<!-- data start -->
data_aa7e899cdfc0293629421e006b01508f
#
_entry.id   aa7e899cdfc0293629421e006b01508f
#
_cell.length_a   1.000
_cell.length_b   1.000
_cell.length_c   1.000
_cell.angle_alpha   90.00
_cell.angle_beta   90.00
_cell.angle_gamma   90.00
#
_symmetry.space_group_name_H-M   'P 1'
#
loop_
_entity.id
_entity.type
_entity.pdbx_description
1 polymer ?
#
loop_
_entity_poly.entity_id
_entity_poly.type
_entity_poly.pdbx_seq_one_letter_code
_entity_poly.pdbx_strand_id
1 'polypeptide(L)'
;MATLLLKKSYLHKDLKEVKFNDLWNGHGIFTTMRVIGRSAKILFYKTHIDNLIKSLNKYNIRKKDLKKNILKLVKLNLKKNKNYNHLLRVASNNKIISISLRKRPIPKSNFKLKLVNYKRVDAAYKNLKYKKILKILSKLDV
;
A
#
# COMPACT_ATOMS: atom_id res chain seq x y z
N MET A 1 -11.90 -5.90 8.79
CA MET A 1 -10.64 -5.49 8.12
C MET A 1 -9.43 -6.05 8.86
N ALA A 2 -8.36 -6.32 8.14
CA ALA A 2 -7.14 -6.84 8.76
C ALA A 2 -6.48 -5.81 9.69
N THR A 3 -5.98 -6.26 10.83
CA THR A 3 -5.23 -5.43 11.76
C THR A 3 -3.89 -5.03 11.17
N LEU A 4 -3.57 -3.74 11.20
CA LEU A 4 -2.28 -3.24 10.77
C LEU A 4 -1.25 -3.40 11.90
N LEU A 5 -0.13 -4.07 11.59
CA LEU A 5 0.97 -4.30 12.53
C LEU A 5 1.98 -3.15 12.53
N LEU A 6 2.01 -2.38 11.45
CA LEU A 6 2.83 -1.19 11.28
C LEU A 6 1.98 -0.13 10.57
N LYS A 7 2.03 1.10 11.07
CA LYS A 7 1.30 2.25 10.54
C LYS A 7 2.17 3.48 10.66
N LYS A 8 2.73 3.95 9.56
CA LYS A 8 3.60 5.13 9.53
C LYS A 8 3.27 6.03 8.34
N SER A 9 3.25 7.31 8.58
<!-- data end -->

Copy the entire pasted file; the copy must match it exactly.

data_aa7e899cdfc0293629421e006b01508f
#
_entry.id   aa7e899cdfc0293629421e006b01508f
#
_cell.length_a   1.000
_cell.length_b   1.000
_cell.length_c   1.000
_cell.angle_alpha   90.00
_cell.angle_beta   90.00
_cell.angle_gamma   90.00
#
_symmetry.space_group_name_H-M   'P 1'
#
loop_
_entity.id
_entity.type
_entity.pdbx_description
1 polymer ?
#
loop_
_entity_poly.entity_id
_entity_poly.type
_entity_poly.pdbx_seq_one_letter_code
_entity_poly.pdbx_strand_id
1 'polypeptide(L)'
;MATLLLKKSYLHKDLKEVKFNDLWNGHGIFTTMRVIGRSAKILFYKTHIDNLIKSLNKYNIRKKDLKKNILKLVKLNLKKNKNYNHLLRVASNNKIISISLRKRPIPKSNFKLKLVNYKRVDAAYKNLKYKKILKILSKLDV
;
A
#
# COMPACT_ATOMS: atom_id res chain seq x y z
N MET A 1 -11.90 -5.90 8.79
CA MET A 1 -10.64 -5.49 8.12
C MET A 1 -9.43 -6.05 8.86
N ALA A 2 -8.36 -6.32 8.14
CA ALA A 2 -7.14 -6.84 8.76
C ALA A 2 -6.48 -5.81 9.69
N THR A 3 -5.98 -6.26 10.83
CA THR A 3 -5.23 -5.43 11.76
C THR A 3 -3.89 -5.03 11.17
N LEU A 4 -3.57 -3.74 11.20
CA LEU A 4 -2.28 -3.24 10.77
C LEU A 4 -1.25 -3.40 11.90
N LEU A 5 -0.13 -4.07 11.59
CA LEU A 5 0.97 -4.30 12.53
C LEU A 5 1.98 -3.15 12.53
N LEU A 6 2.01 -2.38 11.45
CA LEU A 6 2.83 -1.19 11.28
C LEU A 6 1.98 -0.13 10.57
N LYS A 7 2.03 1.10 11.07
CA LYS A 7 1.30 2.25 10.54
C LYS A 7 2.17 3.48 10.66
N LYS A 8 2.73 3.95 9.56
CA LYS A 8 3.60 5.13 9.53
C LYS A 8 3.27 6.03 8.34
N SER A 9 3.25 7.31 8.58